When markets are flying up and down like they’ve been doing, the last thing you want to hear is “You need to think long term”. Sometimes we need more than trite expressions, even if there is an underlying truth to our first-thought answers. So as advisors, we create (or copy) a narrative that sounds insightful and professionally researched. It provides something that sounds “reasonable,” makes us look smart, and helps make sense of the current situation.
We have heard the well-used reasons of inflation, slower earnings, and rising interest rates as the main culprits for the market uncertainty we are seeing today. There is truth in all these explanations. They are happening now, and they do have a direct effect on valuations. But most times the reasons for events occurring involve basic principles. These principles sometimes referred to as “first principles,” help identify the building blocks that can help us understand complex systems.
The term “things are different this time” is eventually scoffed at because most of the time, when things can be reduced to basic principles, we realize they are not that much different. One thing that never changes is we’re all human. We can’t get more basic than that. The fascinating thing about money and investing in the stock market is that it gathers up so many of our human emotions (and flaws) in one activity. Emotions such as greed and fear, anger, jealousy, prudence, fortitude, pride, and the big one – humility.
One different thing, at least since 2008, is the range of tools the Federal Reserve has used to navigate the ups and downs of the economy. This involves things like pumping money into or pulling it out of the economy through actions like Quantitative Easing (QE) or tightening(tapering). They can buy securities, which put cash (increasing liquidity) into the financial system or sell securities that pull cash (reducing liquidity) from the system. Reduce this down to a basic human behavior and we understand one thing. The emotions mentioned above can be amplified or curtailed when money is considered plentiful or in short supply.
We all know what happens when the Fed puts cash into the system. Just think about some of the massive monthly moves up at prices since 2008. But what about those times since then when the Fed has pulled back and reduced liquidity like they are doing now?
The following shows approximate times and market responses when they either attempted to either quit providing liquidity or reduce it:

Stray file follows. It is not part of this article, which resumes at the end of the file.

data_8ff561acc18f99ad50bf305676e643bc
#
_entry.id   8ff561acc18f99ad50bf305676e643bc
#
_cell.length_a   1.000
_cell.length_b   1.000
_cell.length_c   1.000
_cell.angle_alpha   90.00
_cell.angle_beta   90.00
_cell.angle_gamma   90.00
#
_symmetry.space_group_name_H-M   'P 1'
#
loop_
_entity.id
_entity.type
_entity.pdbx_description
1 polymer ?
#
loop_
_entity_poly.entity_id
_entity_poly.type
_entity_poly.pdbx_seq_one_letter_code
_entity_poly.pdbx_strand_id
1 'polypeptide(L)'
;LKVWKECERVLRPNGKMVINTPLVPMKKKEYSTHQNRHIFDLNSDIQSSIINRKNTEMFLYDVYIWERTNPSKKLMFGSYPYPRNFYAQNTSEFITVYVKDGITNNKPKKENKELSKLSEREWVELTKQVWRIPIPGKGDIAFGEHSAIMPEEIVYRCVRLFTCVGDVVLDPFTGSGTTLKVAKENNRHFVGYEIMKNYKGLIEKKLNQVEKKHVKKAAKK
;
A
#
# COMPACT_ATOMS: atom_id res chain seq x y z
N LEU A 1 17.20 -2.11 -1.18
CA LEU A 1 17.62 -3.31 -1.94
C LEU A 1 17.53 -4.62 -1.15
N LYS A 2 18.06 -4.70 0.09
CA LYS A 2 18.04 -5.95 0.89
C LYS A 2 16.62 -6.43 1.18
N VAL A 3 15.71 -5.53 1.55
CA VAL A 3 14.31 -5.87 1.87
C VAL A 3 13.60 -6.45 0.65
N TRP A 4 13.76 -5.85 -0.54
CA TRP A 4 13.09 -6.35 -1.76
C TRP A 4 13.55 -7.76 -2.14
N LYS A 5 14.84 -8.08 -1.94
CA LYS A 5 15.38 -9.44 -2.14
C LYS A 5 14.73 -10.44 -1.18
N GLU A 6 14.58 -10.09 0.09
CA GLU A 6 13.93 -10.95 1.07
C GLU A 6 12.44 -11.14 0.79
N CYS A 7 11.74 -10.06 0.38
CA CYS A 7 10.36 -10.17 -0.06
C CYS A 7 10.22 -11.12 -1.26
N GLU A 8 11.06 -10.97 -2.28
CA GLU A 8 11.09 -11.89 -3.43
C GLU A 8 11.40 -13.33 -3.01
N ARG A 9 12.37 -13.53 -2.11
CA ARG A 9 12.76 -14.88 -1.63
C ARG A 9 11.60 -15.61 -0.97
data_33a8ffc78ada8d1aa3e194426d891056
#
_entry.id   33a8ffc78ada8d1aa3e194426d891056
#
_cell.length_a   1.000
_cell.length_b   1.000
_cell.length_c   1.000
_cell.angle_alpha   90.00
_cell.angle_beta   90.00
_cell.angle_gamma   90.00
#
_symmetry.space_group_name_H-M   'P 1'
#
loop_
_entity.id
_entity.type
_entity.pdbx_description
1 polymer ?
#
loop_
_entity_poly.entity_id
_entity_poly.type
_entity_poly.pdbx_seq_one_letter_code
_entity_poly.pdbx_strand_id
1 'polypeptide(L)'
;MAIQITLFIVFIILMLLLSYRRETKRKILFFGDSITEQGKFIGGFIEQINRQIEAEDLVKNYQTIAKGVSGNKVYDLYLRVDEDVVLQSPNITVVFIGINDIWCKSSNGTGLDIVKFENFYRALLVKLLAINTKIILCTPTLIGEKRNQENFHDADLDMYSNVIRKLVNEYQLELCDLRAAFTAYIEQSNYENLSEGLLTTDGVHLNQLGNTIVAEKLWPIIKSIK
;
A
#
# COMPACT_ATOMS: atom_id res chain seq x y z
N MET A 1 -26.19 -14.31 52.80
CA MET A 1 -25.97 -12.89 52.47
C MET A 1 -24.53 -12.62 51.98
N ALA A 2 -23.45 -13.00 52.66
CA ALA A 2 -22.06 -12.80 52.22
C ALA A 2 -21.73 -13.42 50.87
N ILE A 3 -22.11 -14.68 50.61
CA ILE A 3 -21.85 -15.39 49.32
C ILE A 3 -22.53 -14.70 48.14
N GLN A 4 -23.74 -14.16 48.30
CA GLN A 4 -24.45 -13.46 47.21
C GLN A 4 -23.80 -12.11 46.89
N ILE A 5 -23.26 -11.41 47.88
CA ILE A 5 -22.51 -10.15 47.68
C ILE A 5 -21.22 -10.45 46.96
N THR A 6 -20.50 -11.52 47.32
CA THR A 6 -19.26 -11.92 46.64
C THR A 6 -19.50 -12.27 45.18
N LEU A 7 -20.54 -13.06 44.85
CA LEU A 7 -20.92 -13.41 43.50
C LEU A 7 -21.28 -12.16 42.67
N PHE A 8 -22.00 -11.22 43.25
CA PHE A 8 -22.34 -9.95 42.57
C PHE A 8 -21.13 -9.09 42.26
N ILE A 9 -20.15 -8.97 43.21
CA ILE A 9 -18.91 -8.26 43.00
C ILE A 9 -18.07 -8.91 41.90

APPROX. MARKET RESPONSE
|End of QE 1||Late March to early July 2010||Drops > 15%|
|End of QE 2||July to October 2011||Drops > 18%|
|End of QE||Late October 2014 to early November 2016||Drops > 13%|
|1st taper attempt||September 2018 to December 2018||Drops > 18%|
|2022 taper||January 2022 to ??|
The approximate market response refers to the SP 500 Index.
Do you know anybody that buys more of something they want when they think that the price of something they need will rise?
It is true that some prices were rising in early 2021 before the Fed talked about tapering. But broad inflation fears (remember when they called it "transitory"), and the resulting effect on stock prices, didn't really kick in until the Fed actually started their actions. We saw the immediate byproducts of those initial steps - increasing rates, broader inflation, and lower expectations. Now we are seeing the expected third and fourth order consequences - actual lower reported earnings and even lower projections.
None of the models, in any of our Strategies, contain an algorithm that tells you what to do for the future. The arena we work in is like life. We will never have the 100% clarity we desire. When we strip away all the comfortable but partially truthful reasons why something occurs, it comes down to human beings collectively making decisions through their own emotions and biases, allowing for what they perceive as risk. And the study of human behaviors is a field nobody has quite mastered consistently. Our economy and our financial institutions are in far better shape than they were in 2008. While our country has yet to make some tough decisions concerning our future, we are reasonably confident this is not the start of some prolonged market meltdown. As in life, when navigating the basic ups and downs that come our way, we are best served by accepting its conditional nature and striving to have a proper sense of proportionality as we move forward.
COMMENTS EXPRESSED ARE SOLELY THOSE OF PORTER INVESTMENTS AS OF THE 5/10/2022 AND ARE SUBJECT TO CHANGE WITHOUT NOTICE. OUR COMMENTS HEREIN SHOULD NOT BE USED AS THE PRIMARY BASIS FOR INVESTMENT DECISIONS, NOR IS IT ADVICE MEETING ANY SPECIFIC NEED YOU MAY HAVE. PLEASE CONSULT WITH US IF YOU HAVE FURTHER QUESTIONS ABOUT YOUR SPECIFIC SITUATION.